Friday, February 15, 2008

from Alicia Gaspar de Alba, Chicana profesora and author

[this was previously sent to the Macondo Writers listserv]

"I am so saddened by the loss of Raul Salinas and his indefatigable voice for human rights and social justice. I feel entirely grateful that I knew him, heard him speak and recite his poetry, and I am honored that he called me "hermana." I am also overwhelmed by all of the losses and health-related emergencies that our Macondistas have suffered this year. All I can hope is that, since 2008 is a 1-year and marks the beginning of a new 9-year cycle, that these losses all signal a time of rebirth for our individual and collective creative spirits.

Con ustedes en tristeza,

filmmaker/blogger Jim Mendiola on raul

Originally from San Antonio, Jim is now living/working/analyzing somewhere out of Califas.

Read his tribute blogpost here.

from "Ombligo Sereno de la Luna" - bloga of Abel Salas

[Abel Salas was one of the first, in a series of young, wide-eyed men, who I noticed hanging around raul--his onda, his bookstore and literary events. Abel was not only good at helping raul manage his shop, but he was a promising poet as well. Abel's long-gone from Austin; he's been based in southern California for many years now. But, to me, he will always be part of the memory I have of those first few years that Resistencia bookstore--as a literary, sociopolitical sharpening stone-- became indelibly stamped on my soul like the favorite places of childhood, of young adult experimentation.]

Here's an excerpt from a fine tribute essay Abel posted to his blog on Wednesday, Feb. 13th:

"He wrote and he taught and he blessed us with his wisdom, a sage body of knowledge acquired through a lifetime of experience filtered through one of the keenest intellects I've ever encountered. His work on behalf of Native American rights and at-risk youth in detention facilities across the nation, his struggles against oppression and political censorship around the globe, and his gentle demeanor as a humble bookminder shall be heralded through the end of time. Adios, uncle. I'm a better human being for having known you and need you to know that your work will go on. It will continue far beyond those admiring liner notes for your first spoken word CD from Calaca Press, te lo prometo... La lucha continua."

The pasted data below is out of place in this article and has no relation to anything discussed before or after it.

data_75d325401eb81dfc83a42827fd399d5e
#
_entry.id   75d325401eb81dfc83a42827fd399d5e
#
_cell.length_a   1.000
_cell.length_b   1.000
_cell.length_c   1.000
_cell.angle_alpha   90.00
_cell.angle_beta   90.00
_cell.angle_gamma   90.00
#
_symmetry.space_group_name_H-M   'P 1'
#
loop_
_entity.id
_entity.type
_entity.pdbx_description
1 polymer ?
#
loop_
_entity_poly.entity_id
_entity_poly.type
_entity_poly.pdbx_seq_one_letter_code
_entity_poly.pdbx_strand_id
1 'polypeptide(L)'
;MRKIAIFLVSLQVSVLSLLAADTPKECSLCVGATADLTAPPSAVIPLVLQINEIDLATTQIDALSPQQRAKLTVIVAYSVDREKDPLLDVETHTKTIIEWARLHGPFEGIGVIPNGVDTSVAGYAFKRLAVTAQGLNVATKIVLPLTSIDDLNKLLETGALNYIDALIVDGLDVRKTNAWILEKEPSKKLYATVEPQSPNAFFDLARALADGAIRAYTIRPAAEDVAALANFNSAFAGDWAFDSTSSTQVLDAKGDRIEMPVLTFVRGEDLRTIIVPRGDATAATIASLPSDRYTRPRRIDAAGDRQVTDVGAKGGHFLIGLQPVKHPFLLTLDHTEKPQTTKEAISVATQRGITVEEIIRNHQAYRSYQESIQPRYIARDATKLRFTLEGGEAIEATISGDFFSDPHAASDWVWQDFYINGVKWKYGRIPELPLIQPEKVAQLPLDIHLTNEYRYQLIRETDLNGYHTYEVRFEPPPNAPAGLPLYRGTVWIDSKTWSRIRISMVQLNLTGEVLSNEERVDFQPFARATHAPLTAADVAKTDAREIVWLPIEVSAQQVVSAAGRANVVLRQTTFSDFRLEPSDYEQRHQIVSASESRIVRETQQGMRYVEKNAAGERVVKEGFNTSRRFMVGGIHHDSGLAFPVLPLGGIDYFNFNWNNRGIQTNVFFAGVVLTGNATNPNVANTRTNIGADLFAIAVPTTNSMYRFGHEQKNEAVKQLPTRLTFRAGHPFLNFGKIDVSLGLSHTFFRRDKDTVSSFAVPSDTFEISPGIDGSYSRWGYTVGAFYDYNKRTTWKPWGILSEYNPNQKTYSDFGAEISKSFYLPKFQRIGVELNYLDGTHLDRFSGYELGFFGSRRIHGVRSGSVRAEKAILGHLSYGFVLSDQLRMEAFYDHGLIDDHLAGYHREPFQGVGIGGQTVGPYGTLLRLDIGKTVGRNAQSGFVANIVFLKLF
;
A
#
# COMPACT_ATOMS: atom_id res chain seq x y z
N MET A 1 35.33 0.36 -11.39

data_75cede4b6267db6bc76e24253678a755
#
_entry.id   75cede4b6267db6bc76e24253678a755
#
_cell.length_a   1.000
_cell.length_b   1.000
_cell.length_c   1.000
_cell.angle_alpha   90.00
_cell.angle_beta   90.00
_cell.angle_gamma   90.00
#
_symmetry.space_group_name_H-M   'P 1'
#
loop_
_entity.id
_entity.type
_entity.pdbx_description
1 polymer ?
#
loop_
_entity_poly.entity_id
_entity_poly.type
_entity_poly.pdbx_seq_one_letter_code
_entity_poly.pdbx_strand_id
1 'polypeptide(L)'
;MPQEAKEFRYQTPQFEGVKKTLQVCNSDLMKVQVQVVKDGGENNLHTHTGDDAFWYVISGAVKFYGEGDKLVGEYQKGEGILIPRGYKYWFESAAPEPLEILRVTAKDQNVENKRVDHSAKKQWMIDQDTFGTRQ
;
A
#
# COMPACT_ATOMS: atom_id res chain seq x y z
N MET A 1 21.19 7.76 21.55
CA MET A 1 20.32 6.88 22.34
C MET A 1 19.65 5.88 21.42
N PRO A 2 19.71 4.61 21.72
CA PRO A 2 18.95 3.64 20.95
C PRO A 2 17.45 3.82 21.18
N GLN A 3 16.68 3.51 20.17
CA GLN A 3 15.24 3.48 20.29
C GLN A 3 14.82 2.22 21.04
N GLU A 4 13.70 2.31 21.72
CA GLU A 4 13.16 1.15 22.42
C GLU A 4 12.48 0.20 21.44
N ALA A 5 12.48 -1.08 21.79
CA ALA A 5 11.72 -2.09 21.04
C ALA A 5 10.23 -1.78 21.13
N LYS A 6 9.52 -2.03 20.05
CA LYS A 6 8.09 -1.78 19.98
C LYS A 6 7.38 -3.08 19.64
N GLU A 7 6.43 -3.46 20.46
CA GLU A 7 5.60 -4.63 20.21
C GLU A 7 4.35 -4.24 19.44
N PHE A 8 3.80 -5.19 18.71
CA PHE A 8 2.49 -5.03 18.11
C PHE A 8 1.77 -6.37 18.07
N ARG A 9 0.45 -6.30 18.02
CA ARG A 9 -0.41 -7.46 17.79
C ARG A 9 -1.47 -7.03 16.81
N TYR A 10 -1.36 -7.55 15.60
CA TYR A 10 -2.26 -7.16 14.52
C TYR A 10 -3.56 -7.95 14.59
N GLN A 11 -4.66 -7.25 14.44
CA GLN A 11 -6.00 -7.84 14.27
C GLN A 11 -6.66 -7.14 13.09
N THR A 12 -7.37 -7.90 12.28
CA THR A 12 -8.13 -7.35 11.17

online comment from "orpheusoul"

"I had the pleasure, and HONOR to share the mic with this wonderful and brilliant man...

He was a master of the Pachuco-Jazz-Beat style, and not many poets remain that can measure up to him...

I am saddened by his loss, but I know that in a little private corner of heaven, Raul, Lalo, Richard, and Cesar are all gathered together whoopin it up and writing pieces that will shape eternity and infulence earthbound poets to pursue a perfection of their craft and to create as he created!"

Author/activist Luis J. Rodriguez posts statement to his blog

[reposted from Luis' blog ]

Another Friend Passes Over -- RIP raulrsalinas

Raul R. Salinas--also written as raulrsalinas--was an immense inspiration and mentor in my life and writing. Not only was he one of the veterans of Chicano poetry, he was known among the Beats, Jazz poets, and as a leading poet of the prison life after spending 11 years in state and federal prisons in California, Texas, Illinois, and Kentucky. He died today at age 73.

I knew Raul for many years. We took part in Native sweat ceremonies with Barrios Unidos in California; we read poetry together in various events, including in San Anto, Tejaztlan. He also founded La Resistencia Bookstore in Austin, serving as an example to me when I later helped create Tia Chucha's Centro Cultural & Bookstore in the San Fernando Valley section of LA.

One time we found ourselves in hotel rooms next to each other. I walked out into the balcony and saw Raul on his balcony looking into the Texas sky as I was doing. We shared moments about heroin addictions, jails, poetry, but also the Native spirituality we both shared. A couple of times he told me that his favorite poem of mine was "Tombstone Poets," about two heroin-addict poets in East LA.

My favorite of his was his most famous: "Un Trip Through the Mind Jail," a classic of Chicano poetry (actually of any poetry, anywhere). This text appeared in the 1960s and opened up the imaginations and language adventures of vatos like me.

Please go to his website at to find out more about his work, his importance in US and world letters, and about La Resistencia.

A true revolutionary, poet of the people, human rights advocate, Native spiritual leader, and a great friend, I will miss Raul very much. I will also honor his life and work by continuing his struggles for the dignity and rights of all people, but in particular the Native peoples of this land, this country, this continent -- this world.

Tlazhokamati y tiahui.


Steve Hopson's flickr photo-share site...

...features a nice photo tribute to raul.

POETRY AS ACTIVISM - 1997 Austin Chronicle article by Phil West

This article was written by slam poet Phil West, who was on staff at the Austin Chronicle at the time.

Go to this link for the article.